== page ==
Calderón is voiced by Fred Armisen, naturally. Calderón is less an actual Latin American dictator and more a caricature of one, meaning that Armisen’s put-on, affected Spanish accent is perfect for the role. But Armisen is more weird than laugh-out-loud funny, and the roles that work best for him are ones that showcase his creepiness without letting it take over completely. He always did well in Saturday Night Live because he bounced off of the other, more overt comedians there; but sometimes, in Portlandia, his brand of humor is more unsettling than anything else.


At this point, anyone is funny compared to Cherlene—Judy Greer’s line-reading of “No towel machines?!” had me in stitches, as did her declaration that Central America is even more Outlaw Country—so Calderón’s obsession with her is predictably hilarious, right down to her suddenly platinum record. But playing Calderón off of Malory Archer is truly inspired. There’s an extended sequence where Malory and Calderón are having a conversation about two different things simultaneously—Malory is selling weapons (or is she?), and Calderón is serving wine (or is he?), and Jessica Walter and Armisen both find the right note of drawling, hesitant bluster, punctuated with confusion and double-entendres. The scene is one of those that is not immediately, laugh-out-loud funny, but instead, one where the humor creeps up on you gradually. It’s all the more amazing, given that the voice actors all record their lines separately.

In general, this is a great episode for some of our supporting characters. Malory isn’t exactly a member of the supporting cast, but in this brave new post-Ron world, she hasn’t had a lot to sink her teeth into. Putting her on a real mission, in the field, and giving her the reins with negotiations with Calderón gives her an exciting role in the episode, where she might otherwise just be the exasperated voice on the other end of the line. And as Ray unexpectedly got an episode in the spotlight two weeks ago, now Krieger has his day, as the palace of intrigue has a bunch of clones of him working on something behind the scenes. This can only end well. I love that the show called back to the throwaway theory that Kreiger is a clone of Hitler; I also love that Kreiger’s reaction to the clones is identical to their reaction to him (a lot of screaming, with some lip-wibbles for good measure).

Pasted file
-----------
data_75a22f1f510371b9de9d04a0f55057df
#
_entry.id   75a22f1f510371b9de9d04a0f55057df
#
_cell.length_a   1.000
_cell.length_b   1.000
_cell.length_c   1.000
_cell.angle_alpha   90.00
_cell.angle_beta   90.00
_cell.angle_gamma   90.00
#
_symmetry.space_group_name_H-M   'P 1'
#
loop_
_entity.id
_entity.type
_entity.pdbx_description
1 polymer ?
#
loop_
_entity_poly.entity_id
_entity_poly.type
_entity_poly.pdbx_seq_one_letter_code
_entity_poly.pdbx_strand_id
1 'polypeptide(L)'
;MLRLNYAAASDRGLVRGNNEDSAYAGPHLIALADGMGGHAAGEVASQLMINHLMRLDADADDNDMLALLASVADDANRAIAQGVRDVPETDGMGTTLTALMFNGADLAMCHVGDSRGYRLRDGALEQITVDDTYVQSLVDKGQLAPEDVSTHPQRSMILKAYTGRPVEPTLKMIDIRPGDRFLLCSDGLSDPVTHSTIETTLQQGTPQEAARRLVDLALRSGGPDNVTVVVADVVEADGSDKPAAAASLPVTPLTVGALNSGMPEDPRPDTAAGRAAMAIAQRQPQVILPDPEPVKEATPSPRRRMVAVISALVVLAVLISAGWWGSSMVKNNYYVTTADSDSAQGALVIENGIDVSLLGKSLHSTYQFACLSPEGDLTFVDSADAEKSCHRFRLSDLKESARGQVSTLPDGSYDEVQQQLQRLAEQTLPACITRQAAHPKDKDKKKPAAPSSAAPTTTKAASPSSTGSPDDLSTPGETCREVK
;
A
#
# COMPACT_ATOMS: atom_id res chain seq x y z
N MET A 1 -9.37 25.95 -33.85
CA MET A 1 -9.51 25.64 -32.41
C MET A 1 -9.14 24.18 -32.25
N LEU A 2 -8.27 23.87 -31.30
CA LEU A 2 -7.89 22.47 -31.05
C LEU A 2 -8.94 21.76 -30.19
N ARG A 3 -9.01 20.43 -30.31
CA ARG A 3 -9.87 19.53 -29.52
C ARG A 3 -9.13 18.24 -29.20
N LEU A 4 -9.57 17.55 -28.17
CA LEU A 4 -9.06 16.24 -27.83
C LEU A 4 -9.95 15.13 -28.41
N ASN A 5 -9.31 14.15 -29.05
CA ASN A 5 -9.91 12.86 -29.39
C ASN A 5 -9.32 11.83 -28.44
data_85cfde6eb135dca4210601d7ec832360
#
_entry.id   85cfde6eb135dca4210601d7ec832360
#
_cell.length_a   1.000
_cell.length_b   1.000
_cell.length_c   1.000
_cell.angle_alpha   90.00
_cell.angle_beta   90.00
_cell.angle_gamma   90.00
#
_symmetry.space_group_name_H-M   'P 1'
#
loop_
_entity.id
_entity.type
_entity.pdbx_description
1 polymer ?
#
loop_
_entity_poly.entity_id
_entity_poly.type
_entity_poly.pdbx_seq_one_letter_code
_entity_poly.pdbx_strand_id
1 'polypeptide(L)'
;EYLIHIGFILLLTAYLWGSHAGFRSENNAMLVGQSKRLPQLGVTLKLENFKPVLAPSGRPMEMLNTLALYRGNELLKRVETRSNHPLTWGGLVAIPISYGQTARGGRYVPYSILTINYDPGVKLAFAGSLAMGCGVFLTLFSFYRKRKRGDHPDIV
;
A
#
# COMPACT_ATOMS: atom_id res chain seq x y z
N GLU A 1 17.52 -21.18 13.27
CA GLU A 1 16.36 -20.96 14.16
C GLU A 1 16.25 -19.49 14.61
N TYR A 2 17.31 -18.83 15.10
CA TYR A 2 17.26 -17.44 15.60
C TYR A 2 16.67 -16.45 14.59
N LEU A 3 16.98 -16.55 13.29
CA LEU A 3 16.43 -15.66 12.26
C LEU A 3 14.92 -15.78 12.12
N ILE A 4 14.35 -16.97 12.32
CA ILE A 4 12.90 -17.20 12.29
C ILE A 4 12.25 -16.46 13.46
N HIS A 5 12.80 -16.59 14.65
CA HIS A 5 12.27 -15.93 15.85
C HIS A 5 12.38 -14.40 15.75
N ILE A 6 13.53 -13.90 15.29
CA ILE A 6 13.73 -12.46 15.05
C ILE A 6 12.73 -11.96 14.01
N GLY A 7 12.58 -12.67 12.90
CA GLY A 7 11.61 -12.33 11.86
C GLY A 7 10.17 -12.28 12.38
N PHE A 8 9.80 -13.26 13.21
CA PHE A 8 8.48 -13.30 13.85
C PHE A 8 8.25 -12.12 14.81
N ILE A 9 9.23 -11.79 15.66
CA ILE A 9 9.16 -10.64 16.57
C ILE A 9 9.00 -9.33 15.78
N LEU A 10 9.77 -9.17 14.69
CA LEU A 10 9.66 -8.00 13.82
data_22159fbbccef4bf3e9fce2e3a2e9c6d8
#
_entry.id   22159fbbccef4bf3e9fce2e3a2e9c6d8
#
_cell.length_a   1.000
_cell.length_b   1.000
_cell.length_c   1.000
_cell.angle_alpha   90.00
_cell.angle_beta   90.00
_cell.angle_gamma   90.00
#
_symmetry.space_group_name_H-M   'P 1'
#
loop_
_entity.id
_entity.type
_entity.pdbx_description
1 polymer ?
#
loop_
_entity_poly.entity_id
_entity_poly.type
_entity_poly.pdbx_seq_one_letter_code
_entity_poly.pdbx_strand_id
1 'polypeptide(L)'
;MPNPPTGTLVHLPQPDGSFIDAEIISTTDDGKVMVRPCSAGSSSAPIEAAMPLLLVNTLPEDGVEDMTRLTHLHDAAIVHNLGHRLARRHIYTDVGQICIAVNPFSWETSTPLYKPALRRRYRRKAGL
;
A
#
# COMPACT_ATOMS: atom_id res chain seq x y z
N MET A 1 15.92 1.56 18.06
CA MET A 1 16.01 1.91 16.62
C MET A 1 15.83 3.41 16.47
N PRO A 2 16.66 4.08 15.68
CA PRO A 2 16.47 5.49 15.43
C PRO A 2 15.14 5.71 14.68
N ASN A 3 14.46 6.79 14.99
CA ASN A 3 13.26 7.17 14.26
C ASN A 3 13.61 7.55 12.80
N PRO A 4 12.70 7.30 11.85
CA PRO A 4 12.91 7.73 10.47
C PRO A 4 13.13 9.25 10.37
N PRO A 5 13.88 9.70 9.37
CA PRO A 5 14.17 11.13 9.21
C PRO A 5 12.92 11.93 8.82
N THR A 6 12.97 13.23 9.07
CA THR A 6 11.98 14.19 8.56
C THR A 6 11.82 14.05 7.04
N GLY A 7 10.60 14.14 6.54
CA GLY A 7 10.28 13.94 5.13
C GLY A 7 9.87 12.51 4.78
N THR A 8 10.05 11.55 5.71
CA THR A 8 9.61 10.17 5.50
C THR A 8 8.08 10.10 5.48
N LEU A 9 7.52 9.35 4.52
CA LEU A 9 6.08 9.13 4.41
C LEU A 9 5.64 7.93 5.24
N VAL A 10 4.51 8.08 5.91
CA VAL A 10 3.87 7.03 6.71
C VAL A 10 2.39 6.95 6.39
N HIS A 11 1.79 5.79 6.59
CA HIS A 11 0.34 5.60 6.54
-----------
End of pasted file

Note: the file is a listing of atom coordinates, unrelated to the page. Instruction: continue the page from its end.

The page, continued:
Stray observations:

  • Tanks?
  • The cold open features a conversation where the characters try to determine who would be who in The Breakfast Club. Lana would not be Molly Ringwald. I’ll point out, though, that while that would make her Ally Sheedy, it would mean that her romantic pairing in the film would be Emilio Estevez, a role immediately called by Archer. JUST SAYING.
  • Pam is the janitor, incidentally. She either takes that as a compliment, or farts (or both).
  • .gif me this, Internet: The cutaway to a million copies of Cherlene’s Outlaw Country slowly making their way off planes, onto forklifts, and into the presidential palace.
  • “QUEER!” ::zipper beat:: ::cocktail shaker beat::
  • This is the best episode about towels in the history of television. Also, the room with towels? Not the same room as the one with secret clones. Despite hotels’ razor-thin profit margins.
  • How the hell did Calderón’s men not hit Cherlene and Pam when they shot at the crate? And how wonderfully indignant is Cherlene that they shot at her crate, even though she is basically a criminal?
  • I don’t have a lot to say about Archer’s dalliance with Calderón’s wife, but his explanation to Lana for how that isn’t anonymous sex is pretty funny. (“You’ve gotta assume there’s a pretty thorough vetting process…”)